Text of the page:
1

INTRODUCTION

The National Academy of Engineering (NAE), with support from the National Science Foundation (NSF), hosted a Colloquy on Minority Males in Science, Technology, Engineering, and Mathematics (STEM) August 8–12, 2010, at the Mount Washington Conference Center in Baltimore, Maryland. The Colloquy was originally designed to frame a research agenda with respect to underrepresented minority males in science and engineering—African Americans, Hispanic Americans, and Native Americans. Discussions during the Colloquy resulted in the expansion of the populations of concern to include Native Pacific Islanders (Native Hawaiians and Polynesians) and Southeast Asian Americans (e.g., Filipino, Thai, and Vietnamese) as they too are often underrepresented in STEM fields.1

The Colloquy provided a forum for the identification of research theories and methodologies to help

  • frame approaches to investigate race-, ethnicity-, and gender-based factors that impact learning and sustained interest in STEM education and the STEM workforce;
  • encourage research examining differences within and among specific minority male populations; and
  • enhance understanding of societal as well as formal and informal educational systems’ interactions that encourage or discourage minority males’ interest and perseverance in study or work in STEM fields.2

NAE staff reviewed recent research on minority males in STEM and also sought input from the NSF to draw up an invitation list with an eye toward balancing representation of research communities and minority male populations. Participants—primarily early career researchers in STEM, education, and the social and behavioral sciences—submitted information about how their work was relevant to the Colloquy’s focus and how they hoped to leverage their attendance to further their research.

The first evening was an opportunity for the participants to meet each other and learn about their research (the agenda of the Colloquy is in Appendix B). The formal program was opened on the morning of August 9 by Caesar Jackson, Director of the Division of Human Resource Development in the NSF Directorate for Education and Human Resources (EHR). He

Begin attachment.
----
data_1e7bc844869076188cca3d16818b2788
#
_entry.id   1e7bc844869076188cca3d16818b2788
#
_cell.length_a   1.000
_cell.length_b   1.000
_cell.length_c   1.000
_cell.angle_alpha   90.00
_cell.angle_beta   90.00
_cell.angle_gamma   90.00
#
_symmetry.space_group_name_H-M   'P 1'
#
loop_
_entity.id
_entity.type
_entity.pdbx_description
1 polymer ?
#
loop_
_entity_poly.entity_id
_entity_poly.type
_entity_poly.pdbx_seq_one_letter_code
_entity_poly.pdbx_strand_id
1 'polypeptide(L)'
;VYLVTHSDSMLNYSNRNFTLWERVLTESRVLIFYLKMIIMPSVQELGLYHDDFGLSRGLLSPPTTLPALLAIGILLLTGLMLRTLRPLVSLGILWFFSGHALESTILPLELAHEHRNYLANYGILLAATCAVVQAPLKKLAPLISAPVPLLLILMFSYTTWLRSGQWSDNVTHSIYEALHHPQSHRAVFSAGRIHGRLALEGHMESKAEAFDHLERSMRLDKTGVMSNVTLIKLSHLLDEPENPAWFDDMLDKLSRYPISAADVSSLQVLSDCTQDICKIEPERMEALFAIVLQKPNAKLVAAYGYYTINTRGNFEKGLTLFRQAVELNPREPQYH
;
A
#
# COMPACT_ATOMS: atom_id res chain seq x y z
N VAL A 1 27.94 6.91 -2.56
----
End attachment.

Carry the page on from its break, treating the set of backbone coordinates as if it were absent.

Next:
__________________

1 The organizers of the Colloquy acknowledge that not all populations of minority males (e.g., Asian Pacific Islanders) were fully addressed at the Colloquy or, therefore, in this summary. This summary is intended as an initial step in future efforts to focus on engaging and encourage all populations to pursue STEM education and career paths.

2 The focus of the Colloquy was on the broad framework of STEM education and careers. The discussions in the breakout groups emphasized STEM at the K–12 and the undergraduate levels.



The National Academies | 500 Fifth St. N.W. | Washington, D.C. 20001
Copyright © National Academy of Sciences. All rights reserved.
Terms of Use and Privacy Statement



Below are the first 10 and last 10 pages of uncorrected machine-read text (when available) of this chapter, followed by the top 30 algorithmically extracted key phrases from the chapter as a whole.
Intended to provide our own search engines and external engines with highly rich, chapter-representative searchable text on the opening pages of each chapter. Because it is UNCORRECTED material, please consider the following text as a useful but insufficient proxy for the authoritative book pages.

Do not use for reproduction, copying, pasting, or reading; exclusively for search engines.

OCR for page 1